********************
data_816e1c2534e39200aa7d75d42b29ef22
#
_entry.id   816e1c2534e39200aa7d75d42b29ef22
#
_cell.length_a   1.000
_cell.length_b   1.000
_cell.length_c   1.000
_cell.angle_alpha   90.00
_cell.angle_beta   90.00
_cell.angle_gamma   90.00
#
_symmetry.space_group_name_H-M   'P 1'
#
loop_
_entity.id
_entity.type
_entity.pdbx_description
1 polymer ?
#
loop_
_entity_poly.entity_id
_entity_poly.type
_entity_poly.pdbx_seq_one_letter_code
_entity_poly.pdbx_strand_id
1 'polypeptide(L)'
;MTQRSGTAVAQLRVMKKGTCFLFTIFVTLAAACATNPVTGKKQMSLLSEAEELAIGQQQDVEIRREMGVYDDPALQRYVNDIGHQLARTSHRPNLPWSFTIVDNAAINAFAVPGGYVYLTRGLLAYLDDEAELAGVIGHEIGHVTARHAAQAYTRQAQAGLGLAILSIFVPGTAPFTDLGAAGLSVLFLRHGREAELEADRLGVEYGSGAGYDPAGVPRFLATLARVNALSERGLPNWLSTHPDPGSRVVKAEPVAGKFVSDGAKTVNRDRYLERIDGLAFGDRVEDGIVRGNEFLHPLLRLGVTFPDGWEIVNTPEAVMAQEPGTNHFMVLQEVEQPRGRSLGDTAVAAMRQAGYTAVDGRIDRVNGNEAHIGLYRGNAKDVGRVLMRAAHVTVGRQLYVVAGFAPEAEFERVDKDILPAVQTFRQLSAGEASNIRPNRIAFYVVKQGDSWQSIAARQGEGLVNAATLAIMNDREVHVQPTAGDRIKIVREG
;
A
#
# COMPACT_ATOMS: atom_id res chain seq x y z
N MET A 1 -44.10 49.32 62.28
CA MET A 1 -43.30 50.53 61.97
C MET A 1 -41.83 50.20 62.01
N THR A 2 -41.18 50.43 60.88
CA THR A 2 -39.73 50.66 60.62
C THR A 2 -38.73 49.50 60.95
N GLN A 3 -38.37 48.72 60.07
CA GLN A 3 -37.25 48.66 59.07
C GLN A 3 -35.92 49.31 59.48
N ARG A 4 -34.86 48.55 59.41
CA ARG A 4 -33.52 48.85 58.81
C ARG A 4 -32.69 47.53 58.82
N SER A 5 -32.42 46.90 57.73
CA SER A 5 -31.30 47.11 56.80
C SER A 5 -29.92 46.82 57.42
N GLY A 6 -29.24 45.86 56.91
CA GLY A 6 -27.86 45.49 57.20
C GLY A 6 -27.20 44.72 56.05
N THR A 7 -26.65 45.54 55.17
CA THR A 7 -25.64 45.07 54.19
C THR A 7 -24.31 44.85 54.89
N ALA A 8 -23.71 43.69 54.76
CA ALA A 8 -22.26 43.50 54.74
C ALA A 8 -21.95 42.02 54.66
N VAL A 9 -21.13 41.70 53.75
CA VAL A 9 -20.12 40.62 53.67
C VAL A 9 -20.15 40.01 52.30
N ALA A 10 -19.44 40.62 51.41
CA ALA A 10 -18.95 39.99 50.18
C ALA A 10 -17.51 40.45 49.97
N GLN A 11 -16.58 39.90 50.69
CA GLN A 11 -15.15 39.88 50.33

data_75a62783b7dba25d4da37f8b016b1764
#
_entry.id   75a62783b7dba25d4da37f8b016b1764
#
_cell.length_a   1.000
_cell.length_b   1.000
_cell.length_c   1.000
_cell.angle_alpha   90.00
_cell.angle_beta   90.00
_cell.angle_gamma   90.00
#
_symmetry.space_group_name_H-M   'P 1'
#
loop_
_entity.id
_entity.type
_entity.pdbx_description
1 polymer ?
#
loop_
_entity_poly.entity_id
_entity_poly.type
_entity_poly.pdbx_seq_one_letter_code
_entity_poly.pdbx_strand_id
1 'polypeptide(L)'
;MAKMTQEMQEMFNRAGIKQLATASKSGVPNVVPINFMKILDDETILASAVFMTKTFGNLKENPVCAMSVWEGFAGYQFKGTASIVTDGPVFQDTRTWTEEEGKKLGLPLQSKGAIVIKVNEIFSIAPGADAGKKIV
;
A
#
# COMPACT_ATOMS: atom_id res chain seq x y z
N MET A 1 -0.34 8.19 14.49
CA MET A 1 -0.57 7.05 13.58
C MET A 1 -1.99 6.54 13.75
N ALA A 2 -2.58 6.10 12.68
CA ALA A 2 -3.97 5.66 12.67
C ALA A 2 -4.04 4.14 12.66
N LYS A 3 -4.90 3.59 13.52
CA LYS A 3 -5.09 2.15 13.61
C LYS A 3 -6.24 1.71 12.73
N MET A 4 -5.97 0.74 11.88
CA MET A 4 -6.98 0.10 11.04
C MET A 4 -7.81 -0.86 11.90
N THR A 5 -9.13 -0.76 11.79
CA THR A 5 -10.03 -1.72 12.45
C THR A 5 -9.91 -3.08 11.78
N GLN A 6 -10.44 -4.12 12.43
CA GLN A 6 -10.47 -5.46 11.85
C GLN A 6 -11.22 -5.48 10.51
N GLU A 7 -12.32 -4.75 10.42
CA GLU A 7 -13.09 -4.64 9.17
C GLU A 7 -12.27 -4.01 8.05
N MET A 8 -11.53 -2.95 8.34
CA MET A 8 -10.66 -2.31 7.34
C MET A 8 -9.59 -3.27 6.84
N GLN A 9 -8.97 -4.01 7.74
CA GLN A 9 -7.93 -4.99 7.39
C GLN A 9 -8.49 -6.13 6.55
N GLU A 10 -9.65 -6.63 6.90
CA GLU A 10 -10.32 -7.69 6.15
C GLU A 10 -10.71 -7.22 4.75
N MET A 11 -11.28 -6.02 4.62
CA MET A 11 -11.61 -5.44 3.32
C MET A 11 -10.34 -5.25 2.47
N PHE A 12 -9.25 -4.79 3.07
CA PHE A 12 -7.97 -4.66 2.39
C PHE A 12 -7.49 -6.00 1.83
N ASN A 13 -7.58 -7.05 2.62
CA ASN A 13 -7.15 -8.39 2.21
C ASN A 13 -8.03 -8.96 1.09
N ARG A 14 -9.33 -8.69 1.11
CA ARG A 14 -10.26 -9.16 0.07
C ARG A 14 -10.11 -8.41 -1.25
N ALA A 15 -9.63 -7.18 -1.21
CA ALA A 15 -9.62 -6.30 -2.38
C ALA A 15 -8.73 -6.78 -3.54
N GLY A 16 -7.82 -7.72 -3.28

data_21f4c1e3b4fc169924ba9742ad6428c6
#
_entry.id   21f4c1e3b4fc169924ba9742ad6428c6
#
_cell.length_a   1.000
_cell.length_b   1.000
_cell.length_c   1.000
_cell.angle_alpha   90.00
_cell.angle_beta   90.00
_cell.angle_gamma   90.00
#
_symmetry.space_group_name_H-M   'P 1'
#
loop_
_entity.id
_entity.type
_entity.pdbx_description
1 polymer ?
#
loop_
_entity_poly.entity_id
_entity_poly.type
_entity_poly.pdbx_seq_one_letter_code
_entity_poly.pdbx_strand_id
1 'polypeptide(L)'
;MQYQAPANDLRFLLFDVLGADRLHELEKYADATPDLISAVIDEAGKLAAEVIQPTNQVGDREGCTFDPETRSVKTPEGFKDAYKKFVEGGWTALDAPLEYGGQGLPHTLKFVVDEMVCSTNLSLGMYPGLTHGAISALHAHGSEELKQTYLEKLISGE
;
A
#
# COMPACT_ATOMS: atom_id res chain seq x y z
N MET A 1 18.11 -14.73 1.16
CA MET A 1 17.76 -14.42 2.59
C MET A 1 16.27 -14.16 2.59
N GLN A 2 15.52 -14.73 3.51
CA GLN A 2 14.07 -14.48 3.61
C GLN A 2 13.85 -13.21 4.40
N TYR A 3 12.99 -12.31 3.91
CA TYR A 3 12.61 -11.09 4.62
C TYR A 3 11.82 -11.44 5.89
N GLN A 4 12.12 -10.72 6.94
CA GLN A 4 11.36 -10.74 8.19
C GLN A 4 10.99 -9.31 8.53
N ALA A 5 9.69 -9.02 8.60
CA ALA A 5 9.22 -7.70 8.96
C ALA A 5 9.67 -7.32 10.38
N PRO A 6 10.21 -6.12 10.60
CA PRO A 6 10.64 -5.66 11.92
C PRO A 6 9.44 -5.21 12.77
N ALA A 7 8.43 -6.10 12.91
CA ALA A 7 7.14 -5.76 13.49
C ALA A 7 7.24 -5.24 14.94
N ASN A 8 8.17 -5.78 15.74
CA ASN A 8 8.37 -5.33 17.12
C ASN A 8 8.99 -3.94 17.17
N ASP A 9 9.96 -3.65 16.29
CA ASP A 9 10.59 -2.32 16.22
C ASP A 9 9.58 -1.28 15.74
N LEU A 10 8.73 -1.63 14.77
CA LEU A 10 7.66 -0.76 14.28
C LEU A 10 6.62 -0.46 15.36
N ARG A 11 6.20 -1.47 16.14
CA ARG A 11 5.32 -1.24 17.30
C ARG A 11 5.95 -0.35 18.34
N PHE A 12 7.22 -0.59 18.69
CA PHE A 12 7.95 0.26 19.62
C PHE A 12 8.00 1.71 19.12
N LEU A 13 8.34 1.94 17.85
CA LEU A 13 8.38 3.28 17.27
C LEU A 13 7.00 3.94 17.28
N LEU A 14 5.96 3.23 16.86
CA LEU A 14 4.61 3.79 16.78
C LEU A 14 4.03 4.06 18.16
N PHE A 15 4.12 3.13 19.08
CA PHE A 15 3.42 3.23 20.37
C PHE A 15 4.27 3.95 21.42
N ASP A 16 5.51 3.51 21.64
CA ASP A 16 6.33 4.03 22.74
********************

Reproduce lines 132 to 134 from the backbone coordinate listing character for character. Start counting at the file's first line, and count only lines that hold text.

N ARG A 14 -9.33 -8.69 1.11
CA ARG A 14 -10.26 -9.16 0.07
C ARG A 14 -10.11 -8.41 -1.25